[time-nuts] finding time astronomically.

Chris Albertson albertson.chris at gmail.com
Mon Jan 23 16:32:53 EST 2012

On Mon, Jan 23, 2012 at 1:08 PM, Jim Lux <jimlux at earthlink.net> wrote:
> On 1/23/12 12:29 PM, Chris Albertson wrote:
>> On Mon, Jan 23, 2012 at 12:02 PM, Jim Lux<jimlux at earthlink.net>  wrote:
>>> This chat of zenith cams, etc. is interesting.
>>> How well could you do with something like the camera in the iPhone4
>>> facing
>>> up. The front camera is VGA resolution.
>>> Say you're on another planet?
>> You can use a stick pounded into the ground and wait until the shadow
>> has minimum length.   But I assume we need better accuracy?
> An interesting approach, because it could conceivably get "magnification"
> without using lenses or mirrors.  Imagine the shadow tip of a 2 meter long
> stick, and I have the camera positioned so that I only see about 20cmx20cm.
>  (of course, the shadow isn't that well defined, because the angular extent
> of the sun is huge)
> A similar scheme if i use a pinhole to project an image of the sun, and
> image that, instead.

This is why I sugested using the sun. It is easy.  I know fisrt hand
that using camera pointed upward requires months and years of effort
and it is unlirly you will find one person who knows enough to pull it
off as a solo effort.

But a wire or better a slit that sweeps an image across a photo diode
is far simpler.

Yes the sun is huge angular extent but you measure the entire light
curve and fit a function to the curve to find the center of the fuzzy
shadow.   Also you can collect data every clear day for years and over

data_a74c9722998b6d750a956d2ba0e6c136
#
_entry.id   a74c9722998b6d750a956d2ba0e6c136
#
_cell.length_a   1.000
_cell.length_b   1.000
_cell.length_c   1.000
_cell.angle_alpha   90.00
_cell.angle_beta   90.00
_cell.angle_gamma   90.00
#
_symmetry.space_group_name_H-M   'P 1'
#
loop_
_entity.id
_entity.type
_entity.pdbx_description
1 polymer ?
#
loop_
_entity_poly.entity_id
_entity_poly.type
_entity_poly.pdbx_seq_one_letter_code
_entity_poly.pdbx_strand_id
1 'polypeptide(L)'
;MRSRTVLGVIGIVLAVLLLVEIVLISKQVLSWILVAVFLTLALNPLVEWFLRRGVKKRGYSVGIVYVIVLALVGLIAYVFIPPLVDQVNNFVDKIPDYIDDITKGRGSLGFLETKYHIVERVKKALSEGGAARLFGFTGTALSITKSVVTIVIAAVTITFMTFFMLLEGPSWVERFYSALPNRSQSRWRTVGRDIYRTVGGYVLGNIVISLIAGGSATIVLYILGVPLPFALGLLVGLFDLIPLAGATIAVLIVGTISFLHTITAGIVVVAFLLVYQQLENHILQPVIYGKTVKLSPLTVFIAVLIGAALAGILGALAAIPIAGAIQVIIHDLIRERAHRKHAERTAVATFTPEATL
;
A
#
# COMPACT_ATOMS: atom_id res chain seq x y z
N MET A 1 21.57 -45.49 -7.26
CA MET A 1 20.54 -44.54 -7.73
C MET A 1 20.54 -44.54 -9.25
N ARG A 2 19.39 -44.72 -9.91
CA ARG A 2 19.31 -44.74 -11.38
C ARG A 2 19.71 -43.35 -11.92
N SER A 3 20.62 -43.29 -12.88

time see how close you can get.  I bet "pretty good".

You don't want a pin hole or you'd be adjusting the aim every day

To get better data you can have multiple slits so you get three or
five light curves, say 15 minutes apart every day.

The hard part will be the "simple" things like designing the
instrument so dirt and bird poop does not block the photocell or slit
and rain doe not get into the electronics.   And build it sturdy
enough that it can last outdoors in the sun and rain for many years
with zero maintenance and not cost much.
>> If you use a camera, accuracy will be limited by your knowledge of
>> where you are aiming the camera.  If you are off by one degree then
>> the error is about 1/360 times the length of the day on your planet.
>>   So finding the time is really about discovering where you have aimed
>> the camera.    This is best figured out at night when you can see
>> stars.    You can actually aim the camera at random, so long as you
>> measure the aim point and don't let it move.
>> That said, I think if you were to leave a cell phone in a fixed
>> position, un-moved all night you can likely get to 1/10th of a pixel
>> angular resolution.     So what is the angle subtended by  one pixel
>> on your phone divide that by 10 then multiply by one day.        A
>> total guess is "about 1 mSec" if you use a full night's data.  Just be
>> warned that reducing the data is not simple there are many steps
>> involved just one of then is matching your data to a good star catalog
>> and this implies having a good catalog.
> iPhone cameras (and most webcams, etc.) seem to have a FOV about 45 degrees,
> so one pixel is around 0.1 degree.  At 4 minutes time per degree, that's
> about 24 seconds per pixel.
> (It's not a monochrome sensor, either, so although it's NxM pixels, that
> doesn't mean that you could actually resolve a planet to that scale,
> depending on color, and how the image is processed)
>> You really can get to 0.1 pixel. You fit a function to the "fuzzy
>> blob" image of each star and then maybe 100 pixels contribute to a
>> solution.
> tricky on a iPhone type camera, since star images are one pixel at best.  On
> the cameras I've seen that were designed to do this, they have a cleverly
> designed optical system that blurs the image.  (and another scheme uses a
> camera with a multi pinhole mask in front, to render the image in multiple
> places across the sensor.
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Chris Albertson
Redondo Beach, California

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